I’ve got a gut feeling this could be an influential study…

So, it turns out that you really do listen to your gut. Rather literally, as it turns out. It’s been known for a long time that your viscera, i.e., your guts, have signalling properties that communicate with the brain. This has been a perennial source of interest, because there are lots of theories all the way from nineteenth-century philosopher William James to modern neuroscientist Antonio Damasio that our brains construct our lived moment-to-moment experience by integrating inputs from multiple body systems, making the world of our thoughts, emotions, and decision-making intimately dependent on not only our mentation, but on the state of our whole body.

Now a group of Japanese researchers led by T. Hashimoto has published a study in the journal Neuroscience in which they may have identified which part of the brain receives the most direct input from the guts. They used a technique called electrointestinography (EIG; see the word “intestine” buried in the middle of all that Greek?), which is really just like the electroencephalography (EEG) that’s near and dear to our hearts at Choratech, except that it records electrical activity from sensors placed on the abdomen, over the intestines, rather than on the scalp, over the brain. The researchers measured the oscillatory patterns of the electrical signals that were coming from the intestines, and their research subjects also just happened to be lying in an MRI scanner (what luck!), so they could correlate rising and falling activity in the guts with the rising and falling activity in the brain.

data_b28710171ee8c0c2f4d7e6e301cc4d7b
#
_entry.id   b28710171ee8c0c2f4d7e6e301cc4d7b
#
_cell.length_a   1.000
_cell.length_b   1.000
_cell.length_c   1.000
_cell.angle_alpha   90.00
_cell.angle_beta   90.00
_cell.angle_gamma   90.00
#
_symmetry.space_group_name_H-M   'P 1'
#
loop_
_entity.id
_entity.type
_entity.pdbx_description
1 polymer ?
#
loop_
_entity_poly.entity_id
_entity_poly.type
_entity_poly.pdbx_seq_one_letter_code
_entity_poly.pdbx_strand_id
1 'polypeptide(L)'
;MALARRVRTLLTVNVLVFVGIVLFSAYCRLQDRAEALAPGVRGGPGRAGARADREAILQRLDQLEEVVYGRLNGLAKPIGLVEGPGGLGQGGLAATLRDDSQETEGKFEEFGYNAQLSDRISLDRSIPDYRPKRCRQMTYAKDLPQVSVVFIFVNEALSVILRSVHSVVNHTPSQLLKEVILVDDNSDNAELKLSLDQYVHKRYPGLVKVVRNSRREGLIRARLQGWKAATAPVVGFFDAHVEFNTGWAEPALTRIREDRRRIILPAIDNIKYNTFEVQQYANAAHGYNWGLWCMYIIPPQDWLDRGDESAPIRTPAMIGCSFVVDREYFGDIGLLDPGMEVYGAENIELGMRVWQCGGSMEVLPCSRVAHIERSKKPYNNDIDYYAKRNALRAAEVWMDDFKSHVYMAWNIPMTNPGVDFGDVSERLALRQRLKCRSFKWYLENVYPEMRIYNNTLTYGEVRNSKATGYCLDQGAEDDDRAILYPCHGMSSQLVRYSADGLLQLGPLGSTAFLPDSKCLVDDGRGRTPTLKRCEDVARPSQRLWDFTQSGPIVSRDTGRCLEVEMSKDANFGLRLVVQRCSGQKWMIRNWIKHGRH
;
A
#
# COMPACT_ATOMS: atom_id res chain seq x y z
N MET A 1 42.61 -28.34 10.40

AntInsThey found that the gut activity correlated with activity in the brain region called the insula (lit. Latin, “island”). This structure is invisible from the outside of the brain, because it’s buried underneath the bottom part of the frontal and parietal lobes, and the top part of the temporal lobes. The insula is intimately associated with detecting motivationally significant information in both the external and internal (bodily) environments, and passing that information along so it can influence decision-making and behaviour. The authors found that the gut activity correlated most closely with regions of the insula on the right side, in the middle and at the front, as shown in the accompanying image taken from their study.

Interestingly, those with the most gut activity were also those with the highest self-reported anxiety. The authors also showed significant relationships between anxiety scores and the linkage between the right insula and related structures (the left insula and the dorsal anterior cingulate), also known to be involved with the experience of anxiety.

We have a thousand colloquial expressions that suggest that our “gut” has input into our decision-making; I’m sure you can think of two or three right off the top of your head. It seems to be turning out that this isn’t just metaphor: our actual, physical gut does indeed have this type of influence, and that its gateway to the brain is somewhere in the middle and front of the right insula.

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